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How to See the Moon and Five Planets Without a Telescope on July 19 @AllSpaceCnsdrd via Twitter
@AllSpaceCnsdrd via Twitter

Set your clocks a little earlier than usual on July 19, 2020, to catch the moon and five other planets all stretched out across the morning sky with your own naked eye. Mercury, Venus, Mars, Jupiter, and Saturn will follow behind the moon, but you’ll have to be up at least 45 minutes before sunrise if you don’t want to miss it.

Take a pair of binoculars and catch the crescent moon and the other five planets in a curved fashion. In order to know where to look, find a place with clear horizons in the southwest and east-northeast. This is what you can expect to see:

Venus will be bright in the eastern sky, next to the star Aldebaran. The thin crescent moon will be very low in the east-northeast. Mercury will be to the right of the moon, and Mars will be about halfway up the sky in the south-southeast. Jupiter will be just above the horizon in the southwest, and Saturn will be to the upper left of Jupiter.

But if you want to see Uranus, Neptune, and even little ol’ Pluto, they’ll be in between Venus and Jupiter, but only seen with a 10-inch telescope and at even earlier times in the day. Pluto will be to the lower left of Jupiter around 1:00 am central time, and around 3:30 am, you can catch the other two planets right before the light starts to hit the sky. Neptune will be in the east-southeast, and just as the morning sky starts to light up, Uranus will be visible in the east!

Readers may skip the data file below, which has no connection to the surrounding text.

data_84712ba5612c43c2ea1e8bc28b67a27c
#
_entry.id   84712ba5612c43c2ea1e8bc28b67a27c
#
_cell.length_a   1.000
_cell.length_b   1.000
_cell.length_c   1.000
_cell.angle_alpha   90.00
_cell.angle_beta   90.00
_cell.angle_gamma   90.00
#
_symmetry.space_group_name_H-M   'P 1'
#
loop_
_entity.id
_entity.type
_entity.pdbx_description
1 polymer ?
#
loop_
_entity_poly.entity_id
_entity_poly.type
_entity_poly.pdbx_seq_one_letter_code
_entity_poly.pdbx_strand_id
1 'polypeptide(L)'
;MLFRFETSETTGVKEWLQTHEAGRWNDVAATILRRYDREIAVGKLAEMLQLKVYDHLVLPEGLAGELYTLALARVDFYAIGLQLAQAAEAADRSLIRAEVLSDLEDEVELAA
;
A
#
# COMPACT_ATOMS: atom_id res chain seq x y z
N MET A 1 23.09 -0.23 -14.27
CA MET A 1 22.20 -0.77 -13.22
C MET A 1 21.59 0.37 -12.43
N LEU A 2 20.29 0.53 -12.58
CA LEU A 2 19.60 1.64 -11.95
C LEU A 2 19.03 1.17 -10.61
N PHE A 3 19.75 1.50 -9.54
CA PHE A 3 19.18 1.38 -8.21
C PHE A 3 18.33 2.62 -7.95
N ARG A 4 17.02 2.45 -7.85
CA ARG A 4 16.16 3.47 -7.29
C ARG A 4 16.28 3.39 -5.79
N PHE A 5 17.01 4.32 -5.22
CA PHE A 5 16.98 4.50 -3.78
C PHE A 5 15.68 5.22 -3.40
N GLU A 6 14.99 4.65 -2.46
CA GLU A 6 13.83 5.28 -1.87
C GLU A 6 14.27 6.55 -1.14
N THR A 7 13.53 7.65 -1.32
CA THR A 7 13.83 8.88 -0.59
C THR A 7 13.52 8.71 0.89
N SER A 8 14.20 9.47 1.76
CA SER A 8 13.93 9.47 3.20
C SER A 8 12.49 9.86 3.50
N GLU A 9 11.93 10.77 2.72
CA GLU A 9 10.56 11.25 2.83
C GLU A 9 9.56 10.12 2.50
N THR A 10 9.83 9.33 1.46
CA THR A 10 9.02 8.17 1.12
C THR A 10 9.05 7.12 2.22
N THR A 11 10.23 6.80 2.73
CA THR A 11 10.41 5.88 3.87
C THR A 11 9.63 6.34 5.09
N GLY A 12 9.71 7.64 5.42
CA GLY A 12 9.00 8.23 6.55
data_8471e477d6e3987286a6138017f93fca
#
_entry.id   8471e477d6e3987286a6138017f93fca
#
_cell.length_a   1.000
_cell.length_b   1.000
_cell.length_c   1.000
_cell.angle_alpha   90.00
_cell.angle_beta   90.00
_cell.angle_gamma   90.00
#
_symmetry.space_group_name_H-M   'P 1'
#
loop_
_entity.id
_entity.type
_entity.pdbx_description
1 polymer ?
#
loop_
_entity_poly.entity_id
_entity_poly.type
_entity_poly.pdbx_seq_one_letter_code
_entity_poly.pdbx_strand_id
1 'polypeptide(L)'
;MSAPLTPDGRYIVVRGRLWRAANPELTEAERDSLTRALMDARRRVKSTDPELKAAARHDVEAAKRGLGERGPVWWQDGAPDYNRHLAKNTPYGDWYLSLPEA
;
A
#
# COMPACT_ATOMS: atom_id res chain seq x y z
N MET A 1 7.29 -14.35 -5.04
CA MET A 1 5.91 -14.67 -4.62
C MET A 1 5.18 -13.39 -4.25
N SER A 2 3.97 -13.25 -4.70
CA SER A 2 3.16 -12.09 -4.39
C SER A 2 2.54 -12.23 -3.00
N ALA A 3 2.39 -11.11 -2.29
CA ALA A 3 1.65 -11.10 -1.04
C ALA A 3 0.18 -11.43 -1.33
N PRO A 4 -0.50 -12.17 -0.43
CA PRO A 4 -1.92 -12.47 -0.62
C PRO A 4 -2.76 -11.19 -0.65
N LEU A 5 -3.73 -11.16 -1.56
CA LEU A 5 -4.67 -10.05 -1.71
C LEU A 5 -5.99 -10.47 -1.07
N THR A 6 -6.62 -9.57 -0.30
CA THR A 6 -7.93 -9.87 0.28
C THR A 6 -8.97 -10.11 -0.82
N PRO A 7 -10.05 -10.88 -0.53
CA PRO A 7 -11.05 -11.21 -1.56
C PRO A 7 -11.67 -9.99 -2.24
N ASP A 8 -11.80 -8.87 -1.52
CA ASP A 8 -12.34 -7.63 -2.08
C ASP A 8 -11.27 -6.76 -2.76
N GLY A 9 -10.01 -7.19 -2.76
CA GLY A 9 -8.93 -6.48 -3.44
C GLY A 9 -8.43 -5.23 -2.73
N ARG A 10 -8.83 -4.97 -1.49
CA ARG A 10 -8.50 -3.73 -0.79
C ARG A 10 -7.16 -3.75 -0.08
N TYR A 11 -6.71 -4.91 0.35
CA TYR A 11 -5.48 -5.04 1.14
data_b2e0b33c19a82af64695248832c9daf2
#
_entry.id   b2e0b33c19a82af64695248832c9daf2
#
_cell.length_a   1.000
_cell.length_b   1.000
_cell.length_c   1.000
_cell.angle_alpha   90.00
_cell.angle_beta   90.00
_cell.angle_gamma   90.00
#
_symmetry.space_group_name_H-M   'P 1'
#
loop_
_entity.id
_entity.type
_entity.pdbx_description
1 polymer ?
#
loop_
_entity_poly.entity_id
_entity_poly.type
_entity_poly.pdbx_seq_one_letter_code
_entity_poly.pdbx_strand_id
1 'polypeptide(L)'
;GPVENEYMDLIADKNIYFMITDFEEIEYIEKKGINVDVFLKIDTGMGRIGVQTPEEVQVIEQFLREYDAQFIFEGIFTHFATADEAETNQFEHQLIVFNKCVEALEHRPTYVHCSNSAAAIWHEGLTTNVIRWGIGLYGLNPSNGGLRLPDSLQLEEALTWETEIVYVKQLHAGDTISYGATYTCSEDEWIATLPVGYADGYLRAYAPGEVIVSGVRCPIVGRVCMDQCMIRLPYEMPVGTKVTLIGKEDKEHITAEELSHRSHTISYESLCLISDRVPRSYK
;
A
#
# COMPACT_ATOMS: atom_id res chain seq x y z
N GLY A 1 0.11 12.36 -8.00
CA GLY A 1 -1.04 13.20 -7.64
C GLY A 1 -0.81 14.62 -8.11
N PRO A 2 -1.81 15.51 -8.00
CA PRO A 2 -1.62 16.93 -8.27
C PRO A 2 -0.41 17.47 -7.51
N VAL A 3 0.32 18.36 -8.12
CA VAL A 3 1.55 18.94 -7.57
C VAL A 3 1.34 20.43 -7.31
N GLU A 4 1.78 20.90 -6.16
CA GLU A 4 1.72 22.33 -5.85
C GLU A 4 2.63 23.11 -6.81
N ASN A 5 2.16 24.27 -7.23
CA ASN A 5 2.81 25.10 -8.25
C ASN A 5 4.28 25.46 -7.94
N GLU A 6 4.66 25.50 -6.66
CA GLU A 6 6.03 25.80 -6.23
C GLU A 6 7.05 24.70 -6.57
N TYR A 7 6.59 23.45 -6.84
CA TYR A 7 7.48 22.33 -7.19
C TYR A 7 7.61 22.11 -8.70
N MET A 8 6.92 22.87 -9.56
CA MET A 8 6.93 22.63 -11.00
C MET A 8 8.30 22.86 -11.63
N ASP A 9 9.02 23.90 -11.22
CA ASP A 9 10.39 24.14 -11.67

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You can still catch the planets throughout July. Venus, Mars, Jupiter, and Saturn will be visible in the early mornings up until mid-August without the moon, and after mid-August, Jupiter, and then Saturn, will disappear below the southwest horizon. These two big planets will be headed toward their Great Conjunction set for December 21, 2020.

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The solar system is so fascinating, and nothing beats how wonderful it is to see how our Earth moves with the sun and the moon. It’s amazing to be able to see these parts of space, knowing they’re so far away.

Watch: NASA Captures 10-Year Time-Lapse Video of the Sun

Lauren Pineda is a writer with a background in music journalism and pop culture. Her best writing comes from her passion for storytelling and connecting her audience. She lives and breathes any live music show or art event and enjoys listening to peoples’ stories.
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